Chicago Mayor, State’s AG Clash Over Deadly Shootout After AG Declines to File Charges

Chicago Mayor, State's AG Clash Over Deadly Shootout After AG Declines to File Charges lori lightfoot speaks into mic Chicago Mayor Lori Lightfoot speaks at the Center on Halstead on June 7, 2021, in Chicago, Illinois. (Scott Olson/Getty Images)

By Fran Beyer | Tuesday, 05 October 2021 12:10 PM

Chicago's mayor and a top prosecutor are at each other's throats over a decision by the state's attorney general office not to press charges in a deadly caught-on-camera shootout between suspects on the city's West Side.

With Chicago police saying they've got video evidence and a slew of witnesses to violence that killed one gunman and wounded several other people Friday, Mayor Lori Lightfoot ripped into Cook County State's Attorney General Kim Foxx for a quick decision to not file any charges, WGN reported.

"Having been a prosecutor myself, having been briefed and looked at the evidence myself, I see ground for charges," Lightfoot said at a city council budget hearing Monday, WGN reported.

"We have videotape. We have officers on the scene observing it. At a bare minimum, the individuals who initiated the firefight must be prosecuted," Lightfoot said.

Police pursued charges but the state's attorney's office declined based on "mutual combat," WGN reported.

"We've gotta be able to explain to people on that block and across the city why it is when you have this kind of evidence, a videotape showing exactly what happened, why charges weren't brought," Lightfoot said, the news outlet reported.

"If they don't feel like the criminal justice system is going to hold them accountable, we're going to see a level of brazenness that will send this city into chaos and we cannot let that happen," she added.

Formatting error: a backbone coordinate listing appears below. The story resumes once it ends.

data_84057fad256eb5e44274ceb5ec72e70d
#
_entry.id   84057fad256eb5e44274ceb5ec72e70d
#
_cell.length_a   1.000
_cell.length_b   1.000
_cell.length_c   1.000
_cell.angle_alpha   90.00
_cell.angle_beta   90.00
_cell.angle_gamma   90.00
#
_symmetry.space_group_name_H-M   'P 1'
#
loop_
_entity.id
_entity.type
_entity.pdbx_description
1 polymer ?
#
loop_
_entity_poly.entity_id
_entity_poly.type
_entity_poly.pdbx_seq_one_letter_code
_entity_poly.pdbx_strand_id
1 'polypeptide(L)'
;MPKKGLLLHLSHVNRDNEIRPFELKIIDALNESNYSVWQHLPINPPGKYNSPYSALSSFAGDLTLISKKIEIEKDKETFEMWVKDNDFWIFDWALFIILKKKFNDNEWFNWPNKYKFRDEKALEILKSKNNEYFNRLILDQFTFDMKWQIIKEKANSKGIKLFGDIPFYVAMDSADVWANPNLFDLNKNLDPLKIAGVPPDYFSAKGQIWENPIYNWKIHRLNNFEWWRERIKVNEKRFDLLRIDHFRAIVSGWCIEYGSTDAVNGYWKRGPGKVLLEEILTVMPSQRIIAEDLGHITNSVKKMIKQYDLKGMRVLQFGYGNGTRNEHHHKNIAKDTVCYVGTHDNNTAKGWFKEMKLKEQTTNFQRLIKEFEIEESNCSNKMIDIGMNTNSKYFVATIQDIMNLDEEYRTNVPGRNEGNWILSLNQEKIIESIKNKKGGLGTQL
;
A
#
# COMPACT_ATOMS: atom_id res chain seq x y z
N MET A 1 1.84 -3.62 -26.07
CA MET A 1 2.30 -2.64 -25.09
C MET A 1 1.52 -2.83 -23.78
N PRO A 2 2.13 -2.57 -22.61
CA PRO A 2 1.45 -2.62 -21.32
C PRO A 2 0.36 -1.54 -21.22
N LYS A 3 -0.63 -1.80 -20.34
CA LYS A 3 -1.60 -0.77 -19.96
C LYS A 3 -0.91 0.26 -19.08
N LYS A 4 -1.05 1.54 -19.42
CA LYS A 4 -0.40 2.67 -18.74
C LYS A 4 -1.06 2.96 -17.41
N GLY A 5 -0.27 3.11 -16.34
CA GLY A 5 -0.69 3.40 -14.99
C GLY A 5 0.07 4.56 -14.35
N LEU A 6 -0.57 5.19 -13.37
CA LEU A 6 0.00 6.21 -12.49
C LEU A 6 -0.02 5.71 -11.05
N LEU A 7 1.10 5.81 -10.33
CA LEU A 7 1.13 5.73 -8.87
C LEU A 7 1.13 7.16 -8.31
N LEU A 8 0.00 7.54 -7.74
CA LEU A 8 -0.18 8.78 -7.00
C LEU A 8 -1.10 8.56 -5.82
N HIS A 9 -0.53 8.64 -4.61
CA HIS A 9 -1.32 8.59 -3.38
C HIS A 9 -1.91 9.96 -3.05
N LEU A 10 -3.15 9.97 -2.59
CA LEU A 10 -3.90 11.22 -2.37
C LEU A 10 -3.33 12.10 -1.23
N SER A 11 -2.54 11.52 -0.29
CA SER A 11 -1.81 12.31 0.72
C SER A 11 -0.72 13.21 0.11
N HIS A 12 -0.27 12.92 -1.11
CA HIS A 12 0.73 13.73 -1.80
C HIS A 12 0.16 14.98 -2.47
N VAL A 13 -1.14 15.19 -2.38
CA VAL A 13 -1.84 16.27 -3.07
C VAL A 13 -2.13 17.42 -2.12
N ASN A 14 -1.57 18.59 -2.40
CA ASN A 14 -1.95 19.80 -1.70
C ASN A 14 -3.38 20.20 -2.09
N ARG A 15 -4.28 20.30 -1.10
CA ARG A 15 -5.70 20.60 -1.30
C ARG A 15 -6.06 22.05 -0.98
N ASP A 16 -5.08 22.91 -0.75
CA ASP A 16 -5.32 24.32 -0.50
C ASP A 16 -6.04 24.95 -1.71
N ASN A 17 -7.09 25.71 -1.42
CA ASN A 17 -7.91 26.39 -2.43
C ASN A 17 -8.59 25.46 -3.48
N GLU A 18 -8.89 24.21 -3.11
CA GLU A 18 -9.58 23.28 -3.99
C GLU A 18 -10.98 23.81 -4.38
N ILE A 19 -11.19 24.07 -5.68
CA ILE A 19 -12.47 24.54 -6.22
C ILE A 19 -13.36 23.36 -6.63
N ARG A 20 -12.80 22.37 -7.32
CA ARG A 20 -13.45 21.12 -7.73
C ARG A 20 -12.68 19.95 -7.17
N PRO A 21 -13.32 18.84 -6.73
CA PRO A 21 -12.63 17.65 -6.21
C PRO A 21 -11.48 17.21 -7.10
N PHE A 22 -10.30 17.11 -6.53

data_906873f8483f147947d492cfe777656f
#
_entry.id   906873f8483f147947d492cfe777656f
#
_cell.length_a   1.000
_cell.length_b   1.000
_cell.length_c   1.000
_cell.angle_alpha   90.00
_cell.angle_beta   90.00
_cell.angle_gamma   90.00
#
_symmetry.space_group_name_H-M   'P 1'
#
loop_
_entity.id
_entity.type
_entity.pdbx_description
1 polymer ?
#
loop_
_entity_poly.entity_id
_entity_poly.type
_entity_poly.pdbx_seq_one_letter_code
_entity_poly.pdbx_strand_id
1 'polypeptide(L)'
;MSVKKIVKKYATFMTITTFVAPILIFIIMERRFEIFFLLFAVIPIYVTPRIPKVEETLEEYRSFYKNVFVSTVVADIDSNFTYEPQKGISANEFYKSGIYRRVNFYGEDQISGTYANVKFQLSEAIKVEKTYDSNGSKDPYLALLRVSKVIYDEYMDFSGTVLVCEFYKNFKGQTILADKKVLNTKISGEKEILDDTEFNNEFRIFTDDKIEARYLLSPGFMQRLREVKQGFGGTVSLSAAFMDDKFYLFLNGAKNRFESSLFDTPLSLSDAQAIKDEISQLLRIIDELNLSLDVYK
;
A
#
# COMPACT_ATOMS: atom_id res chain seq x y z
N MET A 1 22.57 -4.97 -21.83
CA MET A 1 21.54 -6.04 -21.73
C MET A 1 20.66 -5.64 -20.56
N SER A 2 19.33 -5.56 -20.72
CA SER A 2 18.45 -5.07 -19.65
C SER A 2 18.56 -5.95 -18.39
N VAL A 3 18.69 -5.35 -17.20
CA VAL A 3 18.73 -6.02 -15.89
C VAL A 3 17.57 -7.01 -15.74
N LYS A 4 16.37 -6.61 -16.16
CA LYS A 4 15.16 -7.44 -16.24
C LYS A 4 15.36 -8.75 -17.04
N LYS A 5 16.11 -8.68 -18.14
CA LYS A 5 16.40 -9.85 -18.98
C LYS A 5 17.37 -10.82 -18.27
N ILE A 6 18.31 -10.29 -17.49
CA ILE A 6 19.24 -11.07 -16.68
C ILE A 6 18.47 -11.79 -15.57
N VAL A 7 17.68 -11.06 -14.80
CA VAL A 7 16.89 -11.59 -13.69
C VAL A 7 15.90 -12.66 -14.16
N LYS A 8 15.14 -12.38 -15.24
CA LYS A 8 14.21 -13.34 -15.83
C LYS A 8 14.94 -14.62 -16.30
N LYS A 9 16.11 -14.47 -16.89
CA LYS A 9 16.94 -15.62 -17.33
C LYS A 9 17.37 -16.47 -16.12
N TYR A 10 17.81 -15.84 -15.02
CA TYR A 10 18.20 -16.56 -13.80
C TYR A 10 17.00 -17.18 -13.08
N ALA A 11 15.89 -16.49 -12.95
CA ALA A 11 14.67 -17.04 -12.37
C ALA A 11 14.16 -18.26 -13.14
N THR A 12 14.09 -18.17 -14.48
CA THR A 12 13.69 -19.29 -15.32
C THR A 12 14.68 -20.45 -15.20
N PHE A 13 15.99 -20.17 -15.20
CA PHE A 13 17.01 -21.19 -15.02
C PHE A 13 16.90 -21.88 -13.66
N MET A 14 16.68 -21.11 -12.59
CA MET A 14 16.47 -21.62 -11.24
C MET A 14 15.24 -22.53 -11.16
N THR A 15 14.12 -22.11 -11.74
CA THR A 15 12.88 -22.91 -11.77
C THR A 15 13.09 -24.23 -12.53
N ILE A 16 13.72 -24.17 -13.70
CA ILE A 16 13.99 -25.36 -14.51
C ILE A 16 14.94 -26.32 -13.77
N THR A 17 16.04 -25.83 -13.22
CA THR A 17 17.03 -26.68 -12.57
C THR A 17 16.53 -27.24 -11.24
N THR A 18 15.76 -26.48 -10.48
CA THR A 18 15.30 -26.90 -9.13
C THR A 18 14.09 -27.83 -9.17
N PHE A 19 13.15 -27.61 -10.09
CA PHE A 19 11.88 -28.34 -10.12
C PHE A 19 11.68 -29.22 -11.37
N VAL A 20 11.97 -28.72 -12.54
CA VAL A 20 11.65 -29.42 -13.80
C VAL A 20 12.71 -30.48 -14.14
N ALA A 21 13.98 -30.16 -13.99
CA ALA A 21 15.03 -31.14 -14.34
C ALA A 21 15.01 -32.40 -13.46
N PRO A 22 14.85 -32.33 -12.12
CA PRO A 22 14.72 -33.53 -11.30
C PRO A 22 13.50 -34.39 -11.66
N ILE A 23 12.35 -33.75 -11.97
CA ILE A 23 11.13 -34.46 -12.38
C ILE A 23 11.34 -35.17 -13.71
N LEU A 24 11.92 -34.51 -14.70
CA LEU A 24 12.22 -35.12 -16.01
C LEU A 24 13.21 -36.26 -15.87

But Foxx's office fired back with their own statement — suggesting Lightfoot was blowing up the matter for publicity.

"As a former federal prosecutor, the Mayor knows of the ethical obligation of the prosecutor to only bring forth charges where the facts, evidence, and law support it," the statement argued, WGN reported.

"She is also fully aware that as a prosecutor we are obligated not to try cases in the media. It is unclear why she has chosen to make such statements, especially absent the full information that was presented to our office by [Chicago Police Department]. The detectives reached out to our office on Friday and acknowledged at the outset that given the chaotic nature at the scene they were unable to determine how the events unfolded. We reviewed the evidence that was presented to us in consultation with the detectives and they agreed we were unable to approve charges based on the evidence presented.

"However, as always, as additional evidence is gathered we stand ready to bring charges when appropriate," the statement said.

"Additionally, the facts the mayor presented today simply are not in line with what was presented to us by CPD, and not born out by the evidence we received. The staggering violence that is devastating our communities is horrific, however, we must still adhere to both our ethical and legal standards in evaluating charges. As a former prosecutor, she knows that."

During an unrelated news conference Monday, Lightfoot said she and a group of West Side aldermen sent a letter to Foxx imploring her to reconsider filing charges in the case, the Chicago Sun-Times reported.

"If the bad guys that are out there that are picking up guns and shooting without any regard for the sanctity of life, do not believe that there's accountability for them, the brazenness will not end. It will escalate, it will continue and our communities will not be safe," she said.

"It's complicated, for sure. But we really urge the state's attorney herself to get personally involved, look at the evidence, and I believe that there are charges that can be brought at a minimum against the individuals who initiated the gunfire.

"We can't live in a world where there is no accountability," the mayor said.

Foxx, meanwhile, defended her decision by telling the Sun Times, "I don't play politics."

"We do prosecutions. And it's why we do our best to not engage in public conversations about cases because we recognize that as tragic and horrific as these incidents are, that if we want to see criminal justice and accountability, we do that in the courtroom," she told the news outlet.